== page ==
- Case report
- Open Access
Acute interstitial nephritis after sequential ipilumumab - nivolumab therapy of metastatic melanoma
Journal for ImmunoTherapy of Cancervolume 5, Article number: 57 (2017)
The anti-Programmed Death receptor 1 (anti-PD-1) antibodies nivolumab and pembrolizumab are new treatments in metastatic melanoma. Immunotherapies are best known to be responsible for thrombotic microangiopathy. However, immune interstitial nephritis has been described in a patient treated by nivolumab and ipilimumab concomitantly, and three cases of granulomatous interstitial nephritis have been reported with ipilimumab monotherapy. We report herein a case of acute interstitial immune nephritis in a patient treated with nivolumab after ipilimumab for pulmonary metastatic melanoma.
Interstitial nephritis was diagnosed after acute kidney injury following three cycles and was confirmed by kidney biopsy. Kidney injury responded rapidly to prednisolone, which was then gradually reduced. As a follow-up computed tomography scan indicated mixed response, with minimal size progression of a pulmonary nodule, but a significant reduction in the size of the other nodules, nivolumab was reintroduced after renal function improvement. Low-dose corticosteroids were first maintained during nivolumab treatment and subsequently discontinued. Only one month after prednisolone discontinuation, creatinine levels increased. A second kidney biopsy confirmed relapse of acute interstitial nephritis.
To our knowledge, this is the first case of nivolumab-induced acute interstitial immune nephritis. This case highlights that anti-PD-1 immunotherapy may be continued when renal function is adequate, and this requires close interaction between dermatologists and nephrologists. This adverse effect should be made known to prescribers as nivolumab is associated with significant improvement of survival in metastatic melanoma and may be used in many different types of cancer.
The anti-Programmed Death receptor 1 (PD-1) antibodies nivolumab and pembrolizumab are new therapies in metastatic melanoma [1, 2] and immunotherapy aimed at this target is expanding to other cancers. Immunotherapies are best known to be responsible for thrombotic microangiopathy. However, immune interstitial nephritis has been described in a patient treated by nivolumab and ipilimumab concomitantly , and three cases of granulomatous interstitial nephritis have been reported with ipilimumab monotherapy [4, 5].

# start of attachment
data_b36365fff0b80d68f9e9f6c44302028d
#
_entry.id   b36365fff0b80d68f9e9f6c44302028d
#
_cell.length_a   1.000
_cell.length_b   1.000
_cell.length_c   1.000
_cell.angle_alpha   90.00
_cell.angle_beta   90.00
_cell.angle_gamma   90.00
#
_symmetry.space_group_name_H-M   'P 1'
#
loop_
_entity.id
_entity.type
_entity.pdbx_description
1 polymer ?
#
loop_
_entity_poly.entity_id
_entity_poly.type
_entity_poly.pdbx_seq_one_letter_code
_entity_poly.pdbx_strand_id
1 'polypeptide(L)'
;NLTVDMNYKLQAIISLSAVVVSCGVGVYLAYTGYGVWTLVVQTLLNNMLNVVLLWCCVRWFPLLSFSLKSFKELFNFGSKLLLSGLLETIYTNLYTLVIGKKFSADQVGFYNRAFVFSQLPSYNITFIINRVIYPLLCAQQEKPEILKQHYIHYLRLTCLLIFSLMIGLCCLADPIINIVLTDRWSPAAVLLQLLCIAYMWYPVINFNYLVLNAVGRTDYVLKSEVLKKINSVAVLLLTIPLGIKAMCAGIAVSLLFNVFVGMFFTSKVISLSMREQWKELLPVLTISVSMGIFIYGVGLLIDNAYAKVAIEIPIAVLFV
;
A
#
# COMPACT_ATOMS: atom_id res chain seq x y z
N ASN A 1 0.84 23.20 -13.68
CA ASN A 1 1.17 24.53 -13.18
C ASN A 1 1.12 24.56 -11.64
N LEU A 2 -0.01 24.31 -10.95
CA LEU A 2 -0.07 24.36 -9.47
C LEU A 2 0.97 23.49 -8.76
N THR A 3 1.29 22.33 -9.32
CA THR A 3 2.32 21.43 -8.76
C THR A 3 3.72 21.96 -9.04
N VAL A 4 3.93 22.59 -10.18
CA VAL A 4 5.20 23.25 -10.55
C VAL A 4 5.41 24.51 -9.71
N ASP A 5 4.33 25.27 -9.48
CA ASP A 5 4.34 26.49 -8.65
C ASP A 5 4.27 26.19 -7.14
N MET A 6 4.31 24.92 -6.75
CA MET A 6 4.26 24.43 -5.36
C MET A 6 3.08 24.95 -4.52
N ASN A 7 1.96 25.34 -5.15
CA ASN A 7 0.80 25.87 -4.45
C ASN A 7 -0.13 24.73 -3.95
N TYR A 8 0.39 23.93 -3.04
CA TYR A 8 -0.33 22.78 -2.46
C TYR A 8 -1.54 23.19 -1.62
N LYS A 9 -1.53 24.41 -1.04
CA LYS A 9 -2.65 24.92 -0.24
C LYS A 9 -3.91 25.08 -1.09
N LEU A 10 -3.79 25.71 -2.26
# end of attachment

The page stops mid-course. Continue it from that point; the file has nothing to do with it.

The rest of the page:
A 76–year-old woman was diagnosed in October 2012 with an anal canal non-mutated BRAF melanoma (Mucosal Lentiginous Melanoma in vertical growth phase, Breslow thickness 20 mm, presence of ulceration, pT4bN0M0, stage IIC). Sentinel lymph node was negative and wide local excision of in situ melanoma was confirmed to have safe margin. She also had a history of high blood pressure that was controlled by olmesartan, a right invasive ductal carcinoma (breast cancer, Scarff, Bloom and Richardson score III, pT1cN0M0) treated by surgery, radiotherapy and anastrozole in June 2013, asthma, and asymptomatic distal pulmonary embolism. Multiple metastatic pulmonary nodules were discovered in January 2015. Melanoma relapse was proven by histological examination of a lung nodule biopsy. From January 19, 2015 to March 23, 2015 she received 4 intravenous cycles of ipilimumab (3 mg/kg) for first-line treatment. She presented only grade 1 diarrhea; no additional immune adverse event was observed. Ipilimumab response was evaluated at 16 weeks and disease progression was found (according to RECIST criteria). Second-line treatment with nivolumab (3 mg/kg) was initiated on May 18, 2015 (8 weeks after ipilimumab discontinuation).